C# String Chars

Char type

Strings contain characters. These char values can be accessed with an indexer expression in the C# language. We can store these chars in separate variables. We can also test against other string characters.

Indexer

Example

Length property

We access a specific character by using the square brackets on the string instance identifier. To get the first character, you can specify variable[0]. To get the last character, you can subtract one from the length.

Strings

Tip:This is because the final offset in a string is always one less than its length, when length is one or more.

String Length
Program that gets individual chars: C#

using System;

class Program
{
    static void Main()
    {
	// Get values from this string.
	string value = "Dot Net Perls";
	char first = value[0];
	char second = value[1];
	char last = value[value.Length - 1];

	// Write chars.
	Console.WriteLine("--- 'Dot Net Perls' ---");
	Console.Write("First char: ");
	Console.WriteLine(first);
	Console.Write("Second char: ");
	Console.WriteLine(second);
	Console.Write("Last char: ");
	Console.WriteLine(last);
    }
}

Output

--- 'Dot Net Perls' ---
First char: D
Second char: o
Last char: s
Squares

Using square brackets. We can access characters directly using the square brackets. You should assign the result from the square bracket expression to a char variable, which aliases a type from the System namespace, System.Char.

Tip:To get the final character in a string, you can access the string's length property.

And:Because the string buffer is zero-based, we access it starting with 0 and ending with the index of Length minus one.

With Console, we print some text and the character values to the terminal window. You can pass a character type directly to Console.WriteLine because WriteLine provides an overloaded method with an appropriate signature.

Console.WriteConsole.WriteLine

Example 2

Null keyword

Here we look at some complications. When you have a string that is null, it does not point to any object data, and you cannot use the indexer on it. Therefore, the character accesses will not succeed.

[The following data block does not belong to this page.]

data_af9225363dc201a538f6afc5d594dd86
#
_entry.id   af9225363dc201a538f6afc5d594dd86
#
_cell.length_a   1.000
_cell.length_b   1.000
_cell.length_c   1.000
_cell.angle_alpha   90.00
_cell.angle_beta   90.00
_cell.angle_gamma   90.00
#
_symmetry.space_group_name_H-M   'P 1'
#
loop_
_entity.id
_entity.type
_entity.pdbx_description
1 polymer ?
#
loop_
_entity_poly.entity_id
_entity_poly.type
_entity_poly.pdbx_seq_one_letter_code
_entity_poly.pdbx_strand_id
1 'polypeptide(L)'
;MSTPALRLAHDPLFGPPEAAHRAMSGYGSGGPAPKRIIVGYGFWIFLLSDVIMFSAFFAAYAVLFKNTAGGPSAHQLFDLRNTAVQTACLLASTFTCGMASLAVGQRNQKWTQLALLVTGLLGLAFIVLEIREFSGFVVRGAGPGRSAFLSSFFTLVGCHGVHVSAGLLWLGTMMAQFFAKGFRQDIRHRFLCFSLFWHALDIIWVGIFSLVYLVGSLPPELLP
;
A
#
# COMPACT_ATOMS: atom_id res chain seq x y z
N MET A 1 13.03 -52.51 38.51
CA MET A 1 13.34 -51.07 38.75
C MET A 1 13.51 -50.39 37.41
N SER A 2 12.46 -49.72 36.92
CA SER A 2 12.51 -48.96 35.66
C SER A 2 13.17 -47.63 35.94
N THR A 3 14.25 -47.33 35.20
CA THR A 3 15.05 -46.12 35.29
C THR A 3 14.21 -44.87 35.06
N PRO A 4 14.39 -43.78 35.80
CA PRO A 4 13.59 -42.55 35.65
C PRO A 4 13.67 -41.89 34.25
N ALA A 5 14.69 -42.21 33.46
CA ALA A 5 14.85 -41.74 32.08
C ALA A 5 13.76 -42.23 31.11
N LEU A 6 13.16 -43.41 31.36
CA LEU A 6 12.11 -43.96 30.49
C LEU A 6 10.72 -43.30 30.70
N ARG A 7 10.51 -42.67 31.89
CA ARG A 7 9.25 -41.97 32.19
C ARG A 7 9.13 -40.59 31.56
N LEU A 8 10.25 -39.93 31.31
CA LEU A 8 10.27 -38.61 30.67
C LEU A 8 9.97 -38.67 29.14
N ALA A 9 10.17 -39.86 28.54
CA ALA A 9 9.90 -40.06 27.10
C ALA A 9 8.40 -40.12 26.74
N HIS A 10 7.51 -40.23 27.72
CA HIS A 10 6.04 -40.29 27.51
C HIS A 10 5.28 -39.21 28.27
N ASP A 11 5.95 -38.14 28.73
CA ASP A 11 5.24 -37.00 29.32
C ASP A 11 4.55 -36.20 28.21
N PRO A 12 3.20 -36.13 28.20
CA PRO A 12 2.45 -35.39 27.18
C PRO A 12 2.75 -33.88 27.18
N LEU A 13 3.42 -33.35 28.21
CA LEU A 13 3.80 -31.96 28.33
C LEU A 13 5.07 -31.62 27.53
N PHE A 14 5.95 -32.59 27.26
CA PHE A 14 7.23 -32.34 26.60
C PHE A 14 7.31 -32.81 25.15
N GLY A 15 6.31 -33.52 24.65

And:With empty strings, the Length is zero, so there are no available offsets for you to access in the string.

Program that gets chars from different strings: C#

using System;

class Program
{
    static void Main()
    {
	// Array of string values.
	string[] values = { "Dot Net Perls", "D", "", "Sam" };

	// Loop over string values.
	foreach (string value in values)
	{
	    // Display the string.
	    Console.WriteLine("--- '{0}' ---", value);

	    // We can't get chars from null or empty strings.
	    if (!string.IsNullOrEmpty(value))
	    {
		char first = value[0];
		char last = value[value.Length - 1];

		Console.Write("First char: ");
		Console.WriteLine(first);

		Console.Write("Last char: ");
		Console.WriteLine(last);
	    }
	}
    }
}

Output

--- 'Dot Net Perls' ---
First char: D
Last char: s
--- 'D' ---
First char: D
Last char: D
--- '' ---
--- 'Sam' ---
First char: S
Last char: m

The program loops over several strings in foreach. The string.IsNullOrEmpty static method checks for strings that cannot have their characters accessed. It allows the enclosed block to execute only when there is one or more characters.

string.IsNullOrEmptyStatic Method

Internals

Framework: NET

In the BCL, the square brackets on the string type invokes the string's indexer property. An indexer is simply a property accessor that allows you to access the object's data using the square brackets, such as in variable[0].

And:In the .NET Framework, the chars are accessed in an internal method, not in managed code.

Char indexer

.property instance char Chars
{
    .get instance char System.String::get_Chars(int32)
}

Discussion

Foreach loop construct

Another common and important task in the C# programming language is to loop over the individual characters in a string. You can do this with the foreach loop, or with the for iterative statement using the char accessors.

Loop Over String CharsProgramming tip

Also, it is almost always a mistake to access a specific character in a string with the Substring method, but this problem is found in many programs. Instead, accessing the char directly is much faster and results in no allocations.

Info:I changed an important algorithm to use the char indexer instead of 1-character substrings. The program became 75% faster.

Levenshtein Distance

Summary

We accessed the individual characters in strings. We saw some issues relating to empty and null strings and trying to access their characters. We looked into the base class library to see how the char accessor is declared.


C#: String: Char